An interesting article on Fixing the requirements mess in CIO magazine caught my eye today. Christopher Lindquist does a good job of discussing some of the challenges, and some of the potential solutions, when it comes to requirements and shows how these are key issues for CIOs. I wrote on this topic once before - Writing Better Requirements - Key to Success or false hope? - and I stand by what I said there. I don't believe that writing better requirements is ever going to work as long as those requirements are descriptions of how the business needs to operate as distinct from how the system needs to operate.
What exactly do I mean by that? Well, clearly one can improve the requirements process to ensure that technical requirements relating to how the system operates, looks, performs, integrates etc can be documented effectively by business folks and then implemented by IT folks. What I do not believe is that it is useful or even possible to try and have business folks articulate how their business is supposed to operate - the business rules of their business if you like - to IT people in some fixed or semi-fixed statement of requirement. They can probably explain what kinds of things need to be happening - meta-requirements if you like - but the specifics change all the time. Why do they change? Because competitors change, regulations and policies change and the market changes. In addition there is a difference of perspective here - one I explore in Different Perspectives.
A business rules approach, and a business rules management system, can help close the gap and empower business users to manage their business while allowing IT to manage the system. How?
There are a number of advantages gained by expressing business logic in business rules and using the processing and management facilities included with a business rules management system to work with them. In brief summary:
- The separation of decision logic from mechanical implementation gives you more flexibility to make changes with minimal or zero impact on basic systems operation.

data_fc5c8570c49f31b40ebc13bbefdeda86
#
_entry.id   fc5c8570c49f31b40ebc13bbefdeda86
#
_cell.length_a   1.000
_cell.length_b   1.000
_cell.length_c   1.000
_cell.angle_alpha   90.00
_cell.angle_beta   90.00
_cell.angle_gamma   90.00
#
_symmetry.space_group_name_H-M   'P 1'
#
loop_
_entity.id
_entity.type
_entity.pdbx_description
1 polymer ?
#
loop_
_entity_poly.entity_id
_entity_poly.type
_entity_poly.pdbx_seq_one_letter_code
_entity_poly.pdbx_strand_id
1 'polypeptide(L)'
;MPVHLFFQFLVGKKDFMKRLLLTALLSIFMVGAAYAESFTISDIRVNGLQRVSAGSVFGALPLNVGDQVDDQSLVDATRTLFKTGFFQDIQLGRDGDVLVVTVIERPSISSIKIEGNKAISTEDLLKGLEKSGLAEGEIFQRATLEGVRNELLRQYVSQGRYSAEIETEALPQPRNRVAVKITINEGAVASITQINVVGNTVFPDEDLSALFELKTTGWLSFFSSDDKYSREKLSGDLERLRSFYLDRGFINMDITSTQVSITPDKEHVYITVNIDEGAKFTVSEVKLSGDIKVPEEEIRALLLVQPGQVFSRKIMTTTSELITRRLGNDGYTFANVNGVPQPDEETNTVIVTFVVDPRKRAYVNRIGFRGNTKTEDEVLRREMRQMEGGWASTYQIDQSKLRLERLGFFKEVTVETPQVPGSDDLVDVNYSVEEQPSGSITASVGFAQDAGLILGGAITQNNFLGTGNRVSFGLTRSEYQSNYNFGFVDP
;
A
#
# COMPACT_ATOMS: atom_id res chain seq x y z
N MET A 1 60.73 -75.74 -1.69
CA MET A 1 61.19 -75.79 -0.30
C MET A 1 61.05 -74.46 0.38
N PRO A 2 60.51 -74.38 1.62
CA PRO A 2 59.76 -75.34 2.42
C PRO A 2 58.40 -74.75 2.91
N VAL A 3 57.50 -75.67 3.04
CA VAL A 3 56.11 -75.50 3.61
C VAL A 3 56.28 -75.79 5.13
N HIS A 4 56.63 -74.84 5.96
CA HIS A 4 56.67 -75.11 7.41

- Business rules are more understandable to business-level people, leading to better business/technical cooperation, reduced implementation times, and fewer opportunities for interpretation errors.
- Business rules management systems have predefined rule replacement features to handle system updates without interrupting service to application users.
- Rule management templates can be created to let users update, view, or create rules in a controlled manner without knowing anything about syntax or code.
I explore this in more detail in my business rules FAQ. Essentially the use of business rules technology allows the IT folks to define the system and the types of rules to be managed while allowing the business folks to directly manage the business rules within the framework established. This is like having IT define a reporting framework, templates, data marts etc and then allowing the business to define and manage the reports it actually needs day to day.
I will leave you with a quote from the article. If you do want the business and IT to cooperate, what language are they going to cooperate in? Code? I doubt it. Business rules? Maybe.
Agile development advocates argue that old-style requirements processes are too rigid, put walls between users and developers, and, given the ever-changing nature of software and business, are fated to fail. Instead, they say, developers and users should sit down together and start coding almost immediately, stopping frequently to evaluate progress and make necessary changes based on user input without feeling the need to follow a monolithic requirements document.